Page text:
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Thread: Driving impressions: 2010 Camaro V-6

  1. #1
    Vulture of The Western World Eric's Avatar
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    Driving impressions: 2010 Camaro V-6

    The V-8 powered SS version of Chevy's new Camaro coupe gets most of the attention, but the V-6 powered standard-issue Camaro ought to be one everyone's radar. Why? Let's get to the meaty parts straight off:

    The Camaro's standard 3.6 liter V-6 engine has almost as much power (304 hp) as the 4.6 liter V-8 engine (315 hp) in the much more expensive Ford Mustang GT - and nearly 100 horsepower more than the Mustang's standard 4.0 liter V-6 (210 hp). The muscular Chevy also has 50 horsepower more than the standard 3.5 liter V-6 (250 hp) in the Dodge Challenger SE.

    Camaro's just getting warmed up, though.

    It comes standard with a close ratio six-speed manual transmission - while the Ford Mustang V-6 is only offered with a five-speed. V-6 version of the Dodge Challenger can't be had with a manual transmission at all. To get a manual in the Dodge you have to buy the nice but expensive V-8 powered R/T - which starts at $30,220 or nearly eight thousand bucks more than the base Camaro's $22,245 sticker price.

    You'll also get 18 inch rims and performance tires (17s are standard on the Mustang and Challenger), the same mean-looking cowl-induction hood as the SS gets, excellent four-wheel-disc brakes and the option of a six-speed, paddle-shifted automatic vs. the economy-car four and five-speed automatics found in the competition.

    So, how does it run?

    On the road, the six-speed's gear splits are tight all the way up to fifth and sixth - both of which drop engine RPMs to near idle speeds even at very high road speeds. I clocked the Camaro at less than 2,000 at 75 mph in top gear.

    The V-6 has a 7,000 RPM redline.

    I wasn't able to check out the top end but I would not be surprised if it's higher than my 455 cubic inch mid-'70s Trans-Am can manage. Probably at least 140 mph; maybe even 150 (assuming GM hasn't installed an electronic nanny; the horsepower necessary to do the deed is definitely there).

    This car does zero to 60 in six seconds flat - which means you could probably get it into the fives with a good aftermarket exhaust system and some fine-tuning.

    Remember: this is the base Camaro. The $22k model - not the $30k V-8 SS.

    And it moves.

    Oh yeah, one more thing:

    The Camaro's V-6 gets significantly better gas mileage (almost 30 mpg on the highway) than either the Ford Mustang's 4.0 liter V-6 or the Challenger's 3.5 liter V-6 ... both of which guzzle fuel almost as lustily as the V-8s that are optional in those cars.

    It could be the ultimate stealth muscle car. Insurance companies will hopefully consider it the "economy" model and thus charge premiums that aren't deal killers (especially for young male drivers). And $22k - let's say $23,500 out the door, taxes and tags, etc. - is a whole lot more manageable for those same young male drivers than the $30k (plus dealer gouging) an SS would set you back.

    Even better, you can afford to feed it. 17 city and 29 highway is Camry/Accord/Malibu territory. Drive it reasonably when necessary and you should be solidly in the mid 20s most of the time.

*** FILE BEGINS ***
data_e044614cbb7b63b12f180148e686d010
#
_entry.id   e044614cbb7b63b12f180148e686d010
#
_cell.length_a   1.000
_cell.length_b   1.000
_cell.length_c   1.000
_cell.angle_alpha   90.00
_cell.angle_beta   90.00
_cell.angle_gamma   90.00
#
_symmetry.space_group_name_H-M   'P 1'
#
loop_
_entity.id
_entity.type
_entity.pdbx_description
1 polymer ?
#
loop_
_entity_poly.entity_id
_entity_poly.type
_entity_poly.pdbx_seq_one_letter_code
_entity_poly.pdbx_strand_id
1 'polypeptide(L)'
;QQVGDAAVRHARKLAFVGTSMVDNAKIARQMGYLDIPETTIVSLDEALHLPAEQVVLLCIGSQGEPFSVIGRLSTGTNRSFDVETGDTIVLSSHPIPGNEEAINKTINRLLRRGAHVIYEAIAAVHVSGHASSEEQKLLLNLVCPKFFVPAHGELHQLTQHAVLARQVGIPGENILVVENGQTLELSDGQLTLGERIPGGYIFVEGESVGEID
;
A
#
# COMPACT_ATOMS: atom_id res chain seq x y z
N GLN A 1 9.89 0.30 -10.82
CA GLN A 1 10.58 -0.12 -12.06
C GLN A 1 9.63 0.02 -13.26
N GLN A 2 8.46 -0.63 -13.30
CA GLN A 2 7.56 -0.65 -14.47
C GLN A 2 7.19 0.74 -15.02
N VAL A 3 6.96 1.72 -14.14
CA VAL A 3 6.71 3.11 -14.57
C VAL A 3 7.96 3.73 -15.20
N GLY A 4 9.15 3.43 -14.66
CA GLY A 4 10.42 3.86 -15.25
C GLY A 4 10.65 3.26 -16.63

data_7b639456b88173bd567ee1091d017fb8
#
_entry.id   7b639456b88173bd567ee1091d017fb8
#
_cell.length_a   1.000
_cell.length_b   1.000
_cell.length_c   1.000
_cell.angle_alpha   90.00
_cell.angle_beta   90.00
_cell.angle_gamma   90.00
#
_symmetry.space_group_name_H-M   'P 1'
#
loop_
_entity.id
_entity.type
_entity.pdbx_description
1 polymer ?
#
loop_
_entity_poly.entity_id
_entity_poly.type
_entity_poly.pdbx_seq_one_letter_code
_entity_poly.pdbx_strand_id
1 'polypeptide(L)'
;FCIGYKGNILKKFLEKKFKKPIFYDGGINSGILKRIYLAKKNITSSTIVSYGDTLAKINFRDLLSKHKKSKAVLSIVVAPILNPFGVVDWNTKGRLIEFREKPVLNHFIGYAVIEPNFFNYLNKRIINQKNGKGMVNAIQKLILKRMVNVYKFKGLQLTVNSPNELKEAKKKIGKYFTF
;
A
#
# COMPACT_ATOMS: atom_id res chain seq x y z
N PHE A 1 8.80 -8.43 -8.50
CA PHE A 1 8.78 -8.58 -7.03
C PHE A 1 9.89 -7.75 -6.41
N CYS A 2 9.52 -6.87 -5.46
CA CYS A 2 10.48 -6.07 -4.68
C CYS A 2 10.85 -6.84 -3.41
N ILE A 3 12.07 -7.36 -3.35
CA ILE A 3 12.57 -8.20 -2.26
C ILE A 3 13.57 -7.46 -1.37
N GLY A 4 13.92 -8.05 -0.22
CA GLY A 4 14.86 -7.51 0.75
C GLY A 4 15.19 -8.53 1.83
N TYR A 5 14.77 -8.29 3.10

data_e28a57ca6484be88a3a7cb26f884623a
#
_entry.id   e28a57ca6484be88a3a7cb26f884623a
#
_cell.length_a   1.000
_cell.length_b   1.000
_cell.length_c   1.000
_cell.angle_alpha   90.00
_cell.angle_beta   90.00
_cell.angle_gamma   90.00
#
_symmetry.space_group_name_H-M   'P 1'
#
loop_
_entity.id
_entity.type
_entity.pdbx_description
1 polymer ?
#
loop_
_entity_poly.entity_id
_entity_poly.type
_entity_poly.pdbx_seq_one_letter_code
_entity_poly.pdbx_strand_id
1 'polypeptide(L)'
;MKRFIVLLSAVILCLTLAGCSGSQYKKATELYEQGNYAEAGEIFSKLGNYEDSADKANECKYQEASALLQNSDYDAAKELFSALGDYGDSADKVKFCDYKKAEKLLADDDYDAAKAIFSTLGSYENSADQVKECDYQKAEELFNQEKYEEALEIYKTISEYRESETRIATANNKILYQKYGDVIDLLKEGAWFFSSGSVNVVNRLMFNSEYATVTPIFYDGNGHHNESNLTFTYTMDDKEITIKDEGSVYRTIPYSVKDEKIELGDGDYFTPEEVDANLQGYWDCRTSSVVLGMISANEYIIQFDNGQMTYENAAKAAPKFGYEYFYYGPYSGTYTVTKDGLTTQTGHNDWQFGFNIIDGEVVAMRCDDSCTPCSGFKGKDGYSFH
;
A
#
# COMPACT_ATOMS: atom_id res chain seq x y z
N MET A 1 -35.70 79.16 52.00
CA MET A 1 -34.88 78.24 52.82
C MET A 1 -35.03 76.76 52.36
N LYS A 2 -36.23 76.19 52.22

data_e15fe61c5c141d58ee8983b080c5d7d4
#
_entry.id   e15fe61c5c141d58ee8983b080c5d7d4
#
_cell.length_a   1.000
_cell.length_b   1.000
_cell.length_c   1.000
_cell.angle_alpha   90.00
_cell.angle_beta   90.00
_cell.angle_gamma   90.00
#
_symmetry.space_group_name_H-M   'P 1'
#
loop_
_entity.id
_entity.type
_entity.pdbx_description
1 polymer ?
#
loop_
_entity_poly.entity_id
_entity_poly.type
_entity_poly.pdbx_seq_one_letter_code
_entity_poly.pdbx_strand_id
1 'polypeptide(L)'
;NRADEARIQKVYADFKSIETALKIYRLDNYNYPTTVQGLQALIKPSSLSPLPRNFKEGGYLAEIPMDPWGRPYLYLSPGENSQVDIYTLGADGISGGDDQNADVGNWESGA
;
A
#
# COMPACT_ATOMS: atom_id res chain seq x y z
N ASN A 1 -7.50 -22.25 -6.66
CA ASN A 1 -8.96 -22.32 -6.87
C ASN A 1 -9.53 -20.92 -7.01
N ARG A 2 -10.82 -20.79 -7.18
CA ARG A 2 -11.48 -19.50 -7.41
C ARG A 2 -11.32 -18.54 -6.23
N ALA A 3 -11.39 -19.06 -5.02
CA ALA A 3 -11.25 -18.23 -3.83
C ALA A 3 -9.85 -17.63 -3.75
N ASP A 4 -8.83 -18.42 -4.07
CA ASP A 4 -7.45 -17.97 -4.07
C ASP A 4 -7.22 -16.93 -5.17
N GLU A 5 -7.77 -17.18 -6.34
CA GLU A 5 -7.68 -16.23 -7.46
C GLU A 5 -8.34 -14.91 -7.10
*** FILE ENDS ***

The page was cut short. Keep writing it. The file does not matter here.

That's economically doable for most people while mid-high teens (what you'd get with the V-8) isn't. Especially since you just saved yourself something like eight grand by not buying the V-8 SS (or the similarly pricey Ford Mustang GT or Dodge Challenger R/T). Those are great cars, no doubt - and I am not slamming them as cars. But their cost of entry and ownership is exorbitant. The original muscle cars of the 1960s were wonderful not just because they looked like hell on wheels and drove like it, too - but because almost anyone could afford to drive one. The V-8 Mustang GT and Challenger R/T - and yes, the Camaro SS too - are cars for older rich guys mostly. Which is fine for them, but it sucks if you're under 30 and want The Experience.

    Thank the motor gods, Chevy has its head screwed on right this time. The Camaro doesn't tease with performance equipment that's out of reach and then toss you the econo-car drivetrain in the sexy bodyshell like Ford and Chrysler do with their pony cars. No, Chevrolet - bless them! - has made real performance available to the average guy.

    The base Camaro gives a beating to the base Mustang and Challenger as fierce as what Sonny did to Carlo in "The Godfather." And hell, the base Camaro isn't too far off the pace of the V-8 Mustang GT (0-60 in 5 seconds) which is downright embarrassing - for Ford.

    This car should sell - deserves to sell - and if doesn't, it will not be any fault of its own. The 2010 Camaro V-6 is - by far - the best standard-issue Camaro Chevrolet has ever made, by any measure.

    If it doesn't make it, at least it will help GM go out of business in style.

    And that's all I have to say about that.

  2. #2
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    I love GM's corporate 304HP direct injected 3.6L V6. It's a true workhorse. Its also fast as stink. In the Camaro, it is well matched to its body. On the other hand, the 304 HP direct injected V6 is a gas pig in the GMC Arcadia that I rented this past week. I put $60 in three days of driving maybe 400 miles. I felt like I was refueling the Endeavor.

    I hope that GM is able to break away from Obama and produce the kind of cars that we need.

    I won't be holding my breath.

  3. #3
    Vulture of The Western World Eric's Avatar
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    Quote Originally Posted by swamprat View Post
    I love GM's corporate 304HP direct injected 3.6L V6. It's a true workhorse. Its also fast as stink. In the Camaro, it is well matched to its body. On the other hand, the 304 HP direct injected V6 is a gas pig in the GMC Arcadia that I rented this past week. I put $60 in three days of driving maybe 400 miles. I felt like I was refueling the Endeavor.